As unrest throughout North Africa and the Middle East dominates the headlines and underlines the problems of lack of democracy, civic participation and unemployment, it’s a surprising time for the United Kingdom (UK) to be ending development assistance to Iraq.
It is often argued that Iraq, a middle-income Country, should be able to support its own people and that international donors including the UK’s Department for International Development (DFID) have already provided millions of pounds of development and humanitarian aid since 2003. In some ways this is right, but Iraq still lacks the capacity to deliver essential basic services in an efficient and transparent way.
The chronic insecurity that affects Iraq is very well known but less discussed is the great extent of chronic poverty in this nominally rich country:
- 55 percent of Iraqis still lack access to safe water.
- One million are food insecure, with 6.4 million dependent on food rations from the public distribution system.
- There is a huge need for employment, basic infrastructure in water and electricity, better access to education, and durable solutions for the 2.7 million internally-displaced people.
A long period of stalemate followed Iraq’s March 2010 parliamentary elections, with a workable government formed only after 249 days: a world record at the time. Meanwhile Transparency International’s corruption’s perceptions index for 2010 ranked Iraq 175th of 178 countries; almost the worst in the world.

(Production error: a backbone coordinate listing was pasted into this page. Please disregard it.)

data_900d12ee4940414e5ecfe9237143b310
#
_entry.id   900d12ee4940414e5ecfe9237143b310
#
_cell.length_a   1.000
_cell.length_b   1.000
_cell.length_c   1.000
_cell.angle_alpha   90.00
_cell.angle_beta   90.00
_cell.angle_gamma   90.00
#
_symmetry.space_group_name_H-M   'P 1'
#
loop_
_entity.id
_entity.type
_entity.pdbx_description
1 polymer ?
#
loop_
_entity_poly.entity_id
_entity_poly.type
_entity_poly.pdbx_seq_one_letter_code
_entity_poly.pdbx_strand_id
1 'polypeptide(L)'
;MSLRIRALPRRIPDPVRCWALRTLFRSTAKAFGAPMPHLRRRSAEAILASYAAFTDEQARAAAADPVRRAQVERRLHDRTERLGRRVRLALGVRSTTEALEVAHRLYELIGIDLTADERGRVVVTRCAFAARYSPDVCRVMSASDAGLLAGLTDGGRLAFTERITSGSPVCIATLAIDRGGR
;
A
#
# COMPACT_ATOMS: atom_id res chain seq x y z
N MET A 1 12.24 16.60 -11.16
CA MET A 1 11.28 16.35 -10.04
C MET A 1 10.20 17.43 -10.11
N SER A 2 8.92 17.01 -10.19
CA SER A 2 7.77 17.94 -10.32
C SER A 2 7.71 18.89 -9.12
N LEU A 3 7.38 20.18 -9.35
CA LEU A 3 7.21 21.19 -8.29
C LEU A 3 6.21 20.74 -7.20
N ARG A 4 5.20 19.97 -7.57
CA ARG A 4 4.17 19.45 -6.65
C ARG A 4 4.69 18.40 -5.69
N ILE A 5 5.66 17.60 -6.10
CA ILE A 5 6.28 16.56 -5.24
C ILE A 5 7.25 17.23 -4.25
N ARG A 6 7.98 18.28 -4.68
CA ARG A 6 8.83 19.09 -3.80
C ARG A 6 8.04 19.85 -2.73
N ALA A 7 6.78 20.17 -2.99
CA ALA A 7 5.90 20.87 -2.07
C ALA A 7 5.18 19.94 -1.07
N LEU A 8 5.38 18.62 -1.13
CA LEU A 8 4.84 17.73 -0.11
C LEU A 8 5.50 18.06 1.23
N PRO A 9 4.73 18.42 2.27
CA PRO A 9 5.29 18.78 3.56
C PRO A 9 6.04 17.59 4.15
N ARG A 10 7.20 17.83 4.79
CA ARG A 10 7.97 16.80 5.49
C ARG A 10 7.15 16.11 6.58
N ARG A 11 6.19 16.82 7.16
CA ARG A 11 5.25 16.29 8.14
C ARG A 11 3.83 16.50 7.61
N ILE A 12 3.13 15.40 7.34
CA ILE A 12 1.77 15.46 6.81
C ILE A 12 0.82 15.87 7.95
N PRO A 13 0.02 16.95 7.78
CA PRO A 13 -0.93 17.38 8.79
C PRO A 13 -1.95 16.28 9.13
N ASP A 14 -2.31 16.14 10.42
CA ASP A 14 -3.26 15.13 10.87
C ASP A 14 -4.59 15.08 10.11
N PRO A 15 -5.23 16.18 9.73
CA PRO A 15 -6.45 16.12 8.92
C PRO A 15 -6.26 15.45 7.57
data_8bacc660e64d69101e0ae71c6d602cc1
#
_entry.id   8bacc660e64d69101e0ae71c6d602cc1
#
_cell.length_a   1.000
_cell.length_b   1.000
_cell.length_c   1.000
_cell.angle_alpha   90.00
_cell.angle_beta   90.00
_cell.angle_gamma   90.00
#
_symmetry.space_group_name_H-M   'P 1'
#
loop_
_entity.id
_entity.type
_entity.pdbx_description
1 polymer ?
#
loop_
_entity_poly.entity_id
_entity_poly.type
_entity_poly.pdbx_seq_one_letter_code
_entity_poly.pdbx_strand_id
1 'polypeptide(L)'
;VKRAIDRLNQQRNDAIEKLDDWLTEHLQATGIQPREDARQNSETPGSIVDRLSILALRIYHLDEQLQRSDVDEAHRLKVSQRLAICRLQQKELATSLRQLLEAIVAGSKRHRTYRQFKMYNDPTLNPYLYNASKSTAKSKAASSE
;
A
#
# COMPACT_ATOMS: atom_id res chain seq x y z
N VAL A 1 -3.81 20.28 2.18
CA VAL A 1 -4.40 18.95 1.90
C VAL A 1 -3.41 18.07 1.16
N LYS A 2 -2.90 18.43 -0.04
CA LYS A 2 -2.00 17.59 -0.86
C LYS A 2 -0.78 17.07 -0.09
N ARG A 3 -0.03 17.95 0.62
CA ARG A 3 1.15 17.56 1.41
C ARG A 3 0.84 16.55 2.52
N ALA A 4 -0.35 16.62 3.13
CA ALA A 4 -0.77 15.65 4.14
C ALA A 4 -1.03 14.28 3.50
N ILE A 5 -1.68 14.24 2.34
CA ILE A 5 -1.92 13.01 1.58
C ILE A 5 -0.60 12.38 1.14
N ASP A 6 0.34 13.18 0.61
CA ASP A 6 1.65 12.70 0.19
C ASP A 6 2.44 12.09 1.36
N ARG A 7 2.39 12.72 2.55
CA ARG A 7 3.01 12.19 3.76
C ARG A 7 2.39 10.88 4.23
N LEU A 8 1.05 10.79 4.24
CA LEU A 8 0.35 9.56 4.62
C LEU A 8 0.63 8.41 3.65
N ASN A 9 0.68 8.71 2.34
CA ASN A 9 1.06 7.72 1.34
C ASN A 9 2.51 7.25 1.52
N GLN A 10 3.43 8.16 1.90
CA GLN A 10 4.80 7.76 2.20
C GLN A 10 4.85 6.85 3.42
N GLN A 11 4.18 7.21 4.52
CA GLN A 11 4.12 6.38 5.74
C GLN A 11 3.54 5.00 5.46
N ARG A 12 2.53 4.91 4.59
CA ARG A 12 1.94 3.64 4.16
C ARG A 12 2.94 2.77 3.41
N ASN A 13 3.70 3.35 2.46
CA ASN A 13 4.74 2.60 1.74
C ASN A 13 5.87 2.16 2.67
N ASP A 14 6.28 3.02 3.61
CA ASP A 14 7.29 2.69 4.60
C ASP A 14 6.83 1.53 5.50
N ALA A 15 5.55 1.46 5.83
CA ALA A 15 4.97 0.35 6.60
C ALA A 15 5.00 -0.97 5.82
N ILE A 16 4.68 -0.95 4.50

As part of the Bilateral Aid Review, DFID examined assistance to all countries where the UK has had ongoing bilateral development aid programs. The Review assessed a combination of need and the likelihood of UK aid being effective. DFID took into account a range of measures including the Human Development Index and number of people living under $2 a day, as well as factors related to the environment in which aid would be administered, such as the strength of local institutions and corruption.
This means that countries sometimes came out of the analysis with a different ranking than would be suggested by need alone. For example Somalia, in desperate poverty, is ranked quite low because it is such a difficult place to work.
In the Review, it was decided that bilateral aid for Iraq would be halved to £5 million for the coming year, and then it would be ended completely in April 2012. DFID will close their office in Baghdad that month and hand over responsibility for the UK’s engagement in Iraq’s development to the Foreign and Commonwealth Office (FCO). The FCO has a welcome engagement on the issue of human rights but naturally lacks DFID’s mandate to address pressing humanitarian and development issues.
Of the 27 countries to which the UK is continuing to provide bilateral aid, five had a lower ranking than Iraq on their measure of combined need and aid effectiveness. Each of those five countries has considerable needs so Iraq’s ranking shows that a strong case could be made for the continuation of assistance there as well. All the same, DFID can still add considerable value even without program funding. With Iraq’s continued and complex problems of poor governance, lack of accountability and human insecurity, there is still a great need for DFID expertise and longer term staff engagement.
DFID should not hand over all oversight of the continuing needs of Iraqis to the FCO but continue to invest dedicated staff time beyond April 2012 to influence other donors and to work through multilateral forums to make sure that the assistance to Iraq from the UN, EU and others is being planned and used in the most effective way.
Britain’s engagement should not be limited to the Foreign Office — it is not time to walk away from the basic needs of ordinary Iraqi people.